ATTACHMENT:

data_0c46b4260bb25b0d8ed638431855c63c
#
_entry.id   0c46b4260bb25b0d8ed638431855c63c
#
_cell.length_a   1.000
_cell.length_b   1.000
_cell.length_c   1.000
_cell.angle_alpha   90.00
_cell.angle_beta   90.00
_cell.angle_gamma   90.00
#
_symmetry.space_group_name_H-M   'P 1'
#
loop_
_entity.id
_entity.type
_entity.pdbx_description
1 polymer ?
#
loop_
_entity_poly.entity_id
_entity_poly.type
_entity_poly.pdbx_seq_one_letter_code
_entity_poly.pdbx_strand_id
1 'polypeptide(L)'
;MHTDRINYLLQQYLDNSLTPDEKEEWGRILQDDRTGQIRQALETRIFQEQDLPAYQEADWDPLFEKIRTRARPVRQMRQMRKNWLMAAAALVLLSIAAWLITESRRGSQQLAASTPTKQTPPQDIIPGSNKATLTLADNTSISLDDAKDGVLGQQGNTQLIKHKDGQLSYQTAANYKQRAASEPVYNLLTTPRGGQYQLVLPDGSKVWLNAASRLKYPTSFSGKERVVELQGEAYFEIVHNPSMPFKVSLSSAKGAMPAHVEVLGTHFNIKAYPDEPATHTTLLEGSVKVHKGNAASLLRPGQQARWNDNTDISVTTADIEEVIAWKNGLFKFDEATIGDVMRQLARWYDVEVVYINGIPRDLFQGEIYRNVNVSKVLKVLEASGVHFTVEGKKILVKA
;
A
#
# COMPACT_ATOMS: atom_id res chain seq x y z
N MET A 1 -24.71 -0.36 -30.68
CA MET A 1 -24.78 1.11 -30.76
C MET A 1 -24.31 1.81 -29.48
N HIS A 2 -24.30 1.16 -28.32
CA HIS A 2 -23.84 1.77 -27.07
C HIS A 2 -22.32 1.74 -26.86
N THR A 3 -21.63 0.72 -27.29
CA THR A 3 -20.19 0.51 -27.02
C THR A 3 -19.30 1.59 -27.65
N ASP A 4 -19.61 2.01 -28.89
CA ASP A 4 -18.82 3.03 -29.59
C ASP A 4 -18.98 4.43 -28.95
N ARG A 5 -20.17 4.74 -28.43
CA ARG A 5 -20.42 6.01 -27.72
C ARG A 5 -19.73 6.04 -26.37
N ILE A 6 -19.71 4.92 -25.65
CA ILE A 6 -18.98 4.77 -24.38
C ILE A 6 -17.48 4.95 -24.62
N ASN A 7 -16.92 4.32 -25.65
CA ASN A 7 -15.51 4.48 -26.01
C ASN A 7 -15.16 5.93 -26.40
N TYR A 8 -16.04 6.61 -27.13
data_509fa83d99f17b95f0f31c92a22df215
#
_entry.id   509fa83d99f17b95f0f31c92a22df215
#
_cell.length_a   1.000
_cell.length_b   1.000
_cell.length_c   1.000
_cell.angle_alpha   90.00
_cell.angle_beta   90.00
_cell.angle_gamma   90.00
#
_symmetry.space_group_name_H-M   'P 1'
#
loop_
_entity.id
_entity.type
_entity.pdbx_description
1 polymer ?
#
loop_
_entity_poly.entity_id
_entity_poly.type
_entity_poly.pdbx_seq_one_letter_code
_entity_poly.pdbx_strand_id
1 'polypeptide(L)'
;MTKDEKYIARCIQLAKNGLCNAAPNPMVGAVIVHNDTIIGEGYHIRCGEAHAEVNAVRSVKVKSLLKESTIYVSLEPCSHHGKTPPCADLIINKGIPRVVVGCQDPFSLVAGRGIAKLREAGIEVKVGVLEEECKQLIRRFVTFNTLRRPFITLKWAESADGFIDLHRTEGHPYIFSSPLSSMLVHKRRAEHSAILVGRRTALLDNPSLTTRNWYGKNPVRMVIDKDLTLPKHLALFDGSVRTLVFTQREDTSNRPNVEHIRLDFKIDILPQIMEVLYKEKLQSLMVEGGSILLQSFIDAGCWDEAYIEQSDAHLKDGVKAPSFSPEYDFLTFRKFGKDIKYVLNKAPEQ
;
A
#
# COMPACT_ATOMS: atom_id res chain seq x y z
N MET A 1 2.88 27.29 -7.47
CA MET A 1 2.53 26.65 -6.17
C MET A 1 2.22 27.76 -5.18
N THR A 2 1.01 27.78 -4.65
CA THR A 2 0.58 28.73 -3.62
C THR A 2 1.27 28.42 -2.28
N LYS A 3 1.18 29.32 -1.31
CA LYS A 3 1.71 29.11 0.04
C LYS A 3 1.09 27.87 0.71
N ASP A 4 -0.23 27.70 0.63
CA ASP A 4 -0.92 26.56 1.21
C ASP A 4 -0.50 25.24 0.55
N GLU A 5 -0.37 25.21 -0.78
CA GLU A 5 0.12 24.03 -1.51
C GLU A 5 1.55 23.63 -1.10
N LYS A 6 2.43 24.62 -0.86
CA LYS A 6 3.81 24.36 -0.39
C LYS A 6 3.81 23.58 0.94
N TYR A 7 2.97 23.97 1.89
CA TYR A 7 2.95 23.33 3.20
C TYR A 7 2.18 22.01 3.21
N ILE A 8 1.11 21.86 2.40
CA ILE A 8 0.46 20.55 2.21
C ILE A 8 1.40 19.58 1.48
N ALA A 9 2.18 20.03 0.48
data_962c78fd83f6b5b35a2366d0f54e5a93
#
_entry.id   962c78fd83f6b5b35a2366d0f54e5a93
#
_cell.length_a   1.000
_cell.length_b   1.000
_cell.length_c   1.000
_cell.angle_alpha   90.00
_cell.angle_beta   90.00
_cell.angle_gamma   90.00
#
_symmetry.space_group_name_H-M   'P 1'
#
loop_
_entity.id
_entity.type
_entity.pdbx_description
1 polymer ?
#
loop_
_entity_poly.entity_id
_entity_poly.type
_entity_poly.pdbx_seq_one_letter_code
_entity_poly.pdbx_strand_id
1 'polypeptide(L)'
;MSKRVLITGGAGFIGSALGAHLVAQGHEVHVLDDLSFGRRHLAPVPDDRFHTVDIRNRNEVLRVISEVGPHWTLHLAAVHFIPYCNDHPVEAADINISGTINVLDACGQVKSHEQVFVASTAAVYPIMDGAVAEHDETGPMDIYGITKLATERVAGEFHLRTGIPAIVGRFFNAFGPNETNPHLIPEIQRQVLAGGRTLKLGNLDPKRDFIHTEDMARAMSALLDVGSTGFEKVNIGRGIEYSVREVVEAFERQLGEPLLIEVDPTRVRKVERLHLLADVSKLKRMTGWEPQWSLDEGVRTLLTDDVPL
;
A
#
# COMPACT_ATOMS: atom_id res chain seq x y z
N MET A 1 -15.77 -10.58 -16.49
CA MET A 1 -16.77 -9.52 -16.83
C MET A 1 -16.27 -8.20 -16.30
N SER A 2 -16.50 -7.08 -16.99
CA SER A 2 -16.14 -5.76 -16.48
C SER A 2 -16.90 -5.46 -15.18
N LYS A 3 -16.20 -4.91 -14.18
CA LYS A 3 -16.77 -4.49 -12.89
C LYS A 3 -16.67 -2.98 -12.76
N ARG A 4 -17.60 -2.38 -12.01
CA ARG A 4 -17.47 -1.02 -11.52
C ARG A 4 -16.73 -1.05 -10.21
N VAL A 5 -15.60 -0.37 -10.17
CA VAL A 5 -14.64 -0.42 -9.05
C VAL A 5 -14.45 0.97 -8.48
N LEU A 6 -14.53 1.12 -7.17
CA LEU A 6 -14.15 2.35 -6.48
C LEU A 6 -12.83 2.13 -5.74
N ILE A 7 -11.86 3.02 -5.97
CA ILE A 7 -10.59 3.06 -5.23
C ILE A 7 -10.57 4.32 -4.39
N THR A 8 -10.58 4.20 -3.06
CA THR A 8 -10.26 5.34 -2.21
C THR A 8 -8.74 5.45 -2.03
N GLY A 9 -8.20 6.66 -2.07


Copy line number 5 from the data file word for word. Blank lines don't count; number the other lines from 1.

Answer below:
_cell.length_a   1.000